The Future of Blockchain and Manufacturing and Distribution Companies
By David Kohl, RHSB & Randy Gregg, Whitley Penn
The topic of April’s Manufacturing & Distribution CFO Series was “How Blockchain Can Transform Manufacturing and Distribution,” and the presentation was equal parts edifying and mystifying as experts explained to about 90 attendees the future of what Gurvinder Ahluwalia, CEO of Digital Twin Labs called “the internet of trust.”
Although many people equate blockchain with bitcoin, the two are related but not synonymous. Blockchain is the technology platform supporting cryptocurrencies like bitcoin, but it also has applications far beyond that—Ahluwalia lauded it as “the most significant innovation the financial world has seen in 500 years.”
Blockchain is essentially a decentralized ledger where two parties can exchange value with no intermediary. The pillars of blockchain, Ahluwalia continued, are consensus, state consistency, almost immediacy, and immutability—in other words, data does not go through a central source and, once entered, is quickly available to everyone on the chain but cannot be altered. With blockchain technology, manufacturers and distributors can track every step of a product’s journey from source to consumer and trust that the information is true and current.
The insurance industry historically has struggled with the pace of technological change and the evolution of blockchain could become very disruptive to the traditional ways of doing business. For instance, because product damage can be more precisely tracked, it is likely insurance of the future will be purchased at the blockchain level to significantly reduce both cost and the potential for fraud.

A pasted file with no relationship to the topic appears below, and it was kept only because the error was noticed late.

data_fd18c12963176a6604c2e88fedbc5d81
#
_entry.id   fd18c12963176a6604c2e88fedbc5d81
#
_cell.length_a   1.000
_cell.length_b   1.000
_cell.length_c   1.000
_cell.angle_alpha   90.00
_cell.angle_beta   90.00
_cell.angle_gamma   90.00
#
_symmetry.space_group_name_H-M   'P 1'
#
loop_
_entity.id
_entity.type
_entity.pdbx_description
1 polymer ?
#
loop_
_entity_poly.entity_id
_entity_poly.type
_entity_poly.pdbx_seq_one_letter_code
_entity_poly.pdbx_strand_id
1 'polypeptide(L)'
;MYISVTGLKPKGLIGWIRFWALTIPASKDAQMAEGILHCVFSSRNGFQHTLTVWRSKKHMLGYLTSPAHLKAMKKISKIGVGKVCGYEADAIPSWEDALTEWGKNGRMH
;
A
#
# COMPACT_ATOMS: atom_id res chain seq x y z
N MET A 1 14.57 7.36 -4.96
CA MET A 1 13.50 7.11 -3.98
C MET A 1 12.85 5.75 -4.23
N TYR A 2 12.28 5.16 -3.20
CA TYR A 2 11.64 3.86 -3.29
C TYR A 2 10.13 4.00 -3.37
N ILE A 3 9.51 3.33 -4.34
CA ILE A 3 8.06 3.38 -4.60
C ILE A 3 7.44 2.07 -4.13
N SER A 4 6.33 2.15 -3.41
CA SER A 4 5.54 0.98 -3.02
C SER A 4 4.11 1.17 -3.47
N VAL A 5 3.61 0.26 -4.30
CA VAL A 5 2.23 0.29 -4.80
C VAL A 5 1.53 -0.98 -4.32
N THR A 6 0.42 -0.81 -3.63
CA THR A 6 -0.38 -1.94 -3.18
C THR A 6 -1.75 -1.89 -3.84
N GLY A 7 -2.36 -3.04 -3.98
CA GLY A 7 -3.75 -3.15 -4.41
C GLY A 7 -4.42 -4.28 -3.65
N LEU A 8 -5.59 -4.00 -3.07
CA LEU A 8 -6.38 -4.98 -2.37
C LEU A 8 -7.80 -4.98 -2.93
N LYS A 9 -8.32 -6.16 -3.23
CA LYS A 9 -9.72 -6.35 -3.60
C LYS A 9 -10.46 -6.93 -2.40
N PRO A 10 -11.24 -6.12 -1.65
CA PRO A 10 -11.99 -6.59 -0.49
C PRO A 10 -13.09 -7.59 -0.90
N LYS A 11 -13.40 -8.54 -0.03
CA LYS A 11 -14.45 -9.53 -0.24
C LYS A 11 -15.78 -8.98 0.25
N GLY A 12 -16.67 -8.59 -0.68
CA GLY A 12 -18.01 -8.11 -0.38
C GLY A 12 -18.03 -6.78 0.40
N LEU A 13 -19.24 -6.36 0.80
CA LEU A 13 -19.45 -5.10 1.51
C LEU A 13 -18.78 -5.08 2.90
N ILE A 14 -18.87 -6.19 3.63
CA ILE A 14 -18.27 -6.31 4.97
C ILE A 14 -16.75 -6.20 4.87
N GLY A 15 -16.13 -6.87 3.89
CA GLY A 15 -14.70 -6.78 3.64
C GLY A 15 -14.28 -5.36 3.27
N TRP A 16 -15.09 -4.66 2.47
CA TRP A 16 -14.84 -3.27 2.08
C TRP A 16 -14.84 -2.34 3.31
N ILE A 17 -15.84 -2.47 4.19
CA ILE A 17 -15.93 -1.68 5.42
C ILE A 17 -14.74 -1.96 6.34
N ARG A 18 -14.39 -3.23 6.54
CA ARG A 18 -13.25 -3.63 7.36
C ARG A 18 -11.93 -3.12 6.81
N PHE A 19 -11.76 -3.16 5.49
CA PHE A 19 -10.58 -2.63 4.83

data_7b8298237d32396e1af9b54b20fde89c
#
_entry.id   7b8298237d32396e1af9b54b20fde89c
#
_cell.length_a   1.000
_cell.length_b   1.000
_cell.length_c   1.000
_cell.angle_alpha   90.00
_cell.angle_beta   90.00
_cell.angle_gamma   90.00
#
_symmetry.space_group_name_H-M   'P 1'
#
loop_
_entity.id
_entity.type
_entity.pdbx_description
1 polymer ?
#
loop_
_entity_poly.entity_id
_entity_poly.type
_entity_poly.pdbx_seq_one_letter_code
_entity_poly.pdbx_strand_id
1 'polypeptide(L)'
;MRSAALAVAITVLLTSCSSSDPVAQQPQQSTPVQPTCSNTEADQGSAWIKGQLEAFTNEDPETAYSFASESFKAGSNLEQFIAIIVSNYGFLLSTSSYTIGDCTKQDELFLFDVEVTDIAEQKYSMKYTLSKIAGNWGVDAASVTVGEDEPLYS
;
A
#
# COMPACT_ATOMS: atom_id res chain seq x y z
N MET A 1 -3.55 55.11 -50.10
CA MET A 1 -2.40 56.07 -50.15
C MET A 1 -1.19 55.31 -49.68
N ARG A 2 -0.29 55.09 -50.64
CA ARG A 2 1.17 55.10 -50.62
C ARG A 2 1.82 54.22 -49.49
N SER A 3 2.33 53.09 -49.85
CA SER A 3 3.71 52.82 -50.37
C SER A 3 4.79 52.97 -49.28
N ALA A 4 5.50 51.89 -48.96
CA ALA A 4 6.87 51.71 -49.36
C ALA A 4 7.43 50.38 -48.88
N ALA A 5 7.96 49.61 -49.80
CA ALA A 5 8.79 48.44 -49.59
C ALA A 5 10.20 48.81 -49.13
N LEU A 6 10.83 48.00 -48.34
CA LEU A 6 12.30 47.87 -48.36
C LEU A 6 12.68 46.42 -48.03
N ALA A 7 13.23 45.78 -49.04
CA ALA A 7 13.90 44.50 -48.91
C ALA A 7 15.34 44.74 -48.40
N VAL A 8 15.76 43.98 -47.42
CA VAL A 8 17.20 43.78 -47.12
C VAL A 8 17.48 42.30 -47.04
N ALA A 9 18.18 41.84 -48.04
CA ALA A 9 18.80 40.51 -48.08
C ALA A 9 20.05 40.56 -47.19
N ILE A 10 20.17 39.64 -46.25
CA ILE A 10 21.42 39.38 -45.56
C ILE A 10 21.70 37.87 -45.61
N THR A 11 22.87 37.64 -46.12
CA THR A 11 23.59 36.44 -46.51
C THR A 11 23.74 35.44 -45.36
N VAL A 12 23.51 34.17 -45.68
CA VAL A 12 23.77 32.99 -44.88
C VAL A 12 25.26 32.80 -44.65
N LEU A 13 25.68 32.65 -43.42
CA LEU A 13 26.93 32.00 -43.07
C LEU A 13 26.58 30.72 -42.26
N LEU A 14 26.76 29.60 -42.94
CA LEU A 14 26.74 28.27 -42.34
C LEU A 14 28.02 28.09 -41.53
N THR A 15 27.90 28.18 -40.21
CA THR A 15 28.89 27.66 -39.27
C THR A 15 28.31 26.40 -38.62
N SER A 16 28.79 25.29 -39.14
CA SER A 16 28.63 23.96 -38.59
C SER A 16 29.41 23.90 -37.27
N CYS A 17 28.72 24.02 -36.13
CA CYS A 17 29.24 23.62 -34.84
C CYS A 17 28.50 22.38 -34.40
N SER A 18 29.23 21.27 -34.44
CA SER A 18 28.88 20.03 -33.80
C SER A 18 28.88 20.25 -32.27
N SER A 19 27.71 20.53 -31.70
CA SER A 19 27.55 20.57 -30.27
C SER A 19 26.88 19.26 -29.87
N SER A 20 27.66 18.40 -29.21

Paul Newton, a consulting IT specialist for IBM, cited as an example of blockchain’s potential an experiment Walmart conducted in tracking thousands of packages shipped to multiple stores. “They were able to find a package of sliced mangoes in 2.2 seconds,” he said. Imagine the profound and positive impact on food safety and public health more generally.
Other applications include, for example, monitoring the movement of diamonds, a market that is particular vulnerable to fraud; and the journey of organic food products from farm to store shelves, for increasingly discerning consumers. In North Texas, one company with a large fleet of dump trucks is streamlining its payroll process by adding sensors to trucks in order to pay drivers in real time using a private blockchain network, eliminating a payroll middleman. And a real-estate technology firm is using blockchain to track office properties available for short-term lease.
The CPA audit profession is keeping a close eye on blockchain and see the benefits in enhancing audit evidence and improving efficiencies in the audit. However, as we understand it now the risk of fraudulent or illegal transactions will still exist.
Blockchain is new enough that people outside the tech industry are only just getting a grasp on its structure and potential, but experts predict it will be the backbone of future technology. For now, job one is educating ourselves further. You can find explainer videos on YouTube, such as this one on Hyperledger: Building a blockchain for business with the Hyperledger Project; and Paul Newton invites members to connect with him on LinkedIn with questions, and suggests IBM’s Founder’s Handbook, or a deeper dive into the topic. Once we fully grasp blockchain, experts say, its applications are limited only by the imagination of innovators.
About the Authors
David J. Kohl, CPCU, provides specialized insurance solutions to middle market companies, is a TFS-certified foresight practitioner, and serves on multiple boards.
Randy Gregg, CPA, CFE, CGMA, provides audit and assurance experience with middle market organizations as well as global public and private companies.